South Korean beauty blogger raises ire of Chinese netizens after posting Korean Hanbok video
Published: Jan 06, 2021 11:28 AM

South Korean beauty guru Pony (Park Hye-min) (middle) dresses in white dress with a white bag. Photo: IC

World famous South Korean beauty guru Pony (Park Hye-min) published her first New Year make-up tutorial on Friday. Taking the traditional Korean Hanbok and its matching make-up as its theme, the video has garnered criticism from Chinese netizens who claim that the beauty influencer was using a traditional Chinese hairpin in the video showcasing Korean culture. 

Titled "Hello, 2021. Hello, Hanbok!" Pony's more than 10-minute-long tutorial shows her wearing a Hanbok and a delicately designed hairpin decorated with white flowers and pearls in her hair. The make-up artist walks fans through the process of transforming her bare face to a beautiful soft makeup look by showing them the detailed steps and cosmetic products to use. Like many of Pony's previous videos, her tutorial has proved massively popular, earning nearly 200,000 views on YouTube as of Tuesday. 

Despite some showing their appreciation by commenting on her pretty makeup as well as her professional skills, some other viewers claimed that Pony's white flower and pearl hairpin was actually a type of traditional Chinese hair accessory known as zan.  

"Pony brought Chinese hairpins to promote the Handbok look, I like it, Chinese hairpins are so pretty," posted a netizen under the YouTube video.  

"The whole look is so fresh and soft with the white Hanbok and delicate Chinese zan, the oriental beauty," said another. 

However, Pony's choice of using the hair accessory in her Hanbok look provoked a different interpretation in China, as some netizens criticized her for "borrowing" Chinese culture.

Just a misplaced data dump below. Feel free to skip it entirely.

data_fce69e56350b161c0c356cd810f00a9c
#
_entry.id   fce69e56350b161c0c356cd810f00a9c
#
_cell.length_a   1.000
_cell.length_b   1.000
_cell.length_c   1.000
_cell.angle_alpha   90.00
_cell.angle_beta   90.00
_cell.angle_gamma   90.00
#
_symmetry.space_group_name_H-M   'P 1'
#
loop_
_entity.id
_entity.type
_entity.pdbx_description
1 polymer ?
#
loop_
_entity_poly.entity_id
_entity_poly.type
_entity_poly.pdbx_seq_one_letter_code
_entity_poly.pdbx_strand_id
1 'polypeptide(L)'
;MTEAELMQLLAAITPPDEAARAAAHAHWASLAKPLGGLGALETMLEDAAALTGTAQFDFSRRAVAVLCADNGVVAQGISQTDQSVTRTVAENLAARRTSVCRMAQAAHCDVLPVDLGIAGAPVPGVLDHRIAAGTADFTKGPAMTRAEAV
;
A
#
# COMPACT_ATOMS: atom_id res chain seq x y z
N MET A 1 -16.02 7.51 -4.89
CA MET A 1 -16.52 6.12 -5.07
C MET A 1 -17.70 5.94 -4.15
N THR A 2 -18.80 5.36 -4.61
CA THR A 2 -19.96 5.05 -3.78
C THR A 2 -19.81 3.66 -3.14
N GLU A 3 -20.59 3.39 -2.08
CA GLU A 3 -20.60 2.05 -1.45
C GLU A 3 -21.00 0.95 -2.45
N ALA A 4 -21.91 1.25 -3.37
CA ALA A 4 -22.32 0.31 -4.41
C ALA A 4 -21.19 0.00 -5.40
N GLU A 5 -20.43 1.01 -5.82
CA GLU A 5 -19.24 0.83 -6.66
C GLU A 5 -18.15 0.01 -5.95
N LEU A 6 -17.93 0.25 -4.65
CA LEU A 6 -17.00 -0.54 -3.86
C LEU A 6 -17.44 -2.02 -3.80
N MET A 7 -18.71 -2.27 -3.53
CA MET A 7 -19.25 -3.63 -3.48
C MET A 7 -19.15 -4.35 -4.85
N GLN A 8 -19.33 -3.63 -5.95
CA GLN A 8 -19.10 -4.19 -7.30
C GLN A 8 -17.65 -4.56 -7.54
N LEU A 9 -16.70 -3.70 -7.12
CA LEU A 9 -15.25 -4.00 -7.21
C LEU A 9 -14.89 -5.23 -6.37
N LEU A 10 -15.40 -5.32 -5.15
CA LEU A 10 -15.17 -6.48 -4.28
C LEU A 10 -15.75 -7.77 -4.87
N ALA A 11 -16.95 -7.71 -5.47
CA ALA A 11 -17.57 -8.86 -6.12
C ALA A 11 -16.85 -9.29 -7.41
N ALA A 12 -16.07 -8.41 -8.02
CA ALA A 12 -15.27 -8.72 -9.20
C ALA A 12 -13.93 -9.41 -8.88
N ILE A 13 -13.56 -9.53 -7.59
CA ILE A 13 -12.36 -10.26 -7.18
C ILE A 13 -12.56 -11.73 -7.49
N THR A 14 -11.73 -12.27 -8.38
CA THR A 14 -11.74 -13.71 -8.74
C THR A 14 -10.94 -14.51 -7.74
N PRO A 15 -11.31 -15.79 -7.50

"She can hardly deny that this [hairpin] is not from China, even if this isn't a 'Chinese' hairpin, it was made in China anyway," one netizen posted on Douban, a Chinese review site, along with a screenshot to show the same hairpin being sold on China's major e-commerce platform Taobao. 

"Using Chinese culture to promote a Korean look? Are you looking for a fight or what?" posted by a netizen on China's Twitter-like Sina Weibo. 

It is apparent that this is a continuation of the cultural "copying" dispute that has been bouncing back and forth between China and South Korean netizens in recent months, which has included incidents of South Korean netizens accusing a Chinese TV drama of copying the traditional Korean Lantern festival and another one in which Chinese netizens fought back against South Korean netizens' accusation that a Chinese comic artist had stolen the design of the Korean Hanbok in one of his drawings. 

As an influential beauty blogger, Pony has a large fan base in China. Her official account on Bilibili, China's YouTube-like streaming platform, has nearly 100,0000 followers. Such a large following can be a major source of income for vloggers, and also demonstrates their popularity, which can attract more commercial opportunities.  

"Sister, you have a lot of fans China, made a lot of money there, I think we deserve a clarification from you," a netizen posted on Douban, urging Pony to make a statement. 

"She's a fake? I saw this [video] on YouTube, but has anyone ever seen it on Bilibili?" posted another on Sina Weibo, questioning whether Pony published the controversial video on the Chinese media platform.

Until now, the beauty blogger has not responded to the issue, while the comment area on her official Sina Weibo account has been turned off.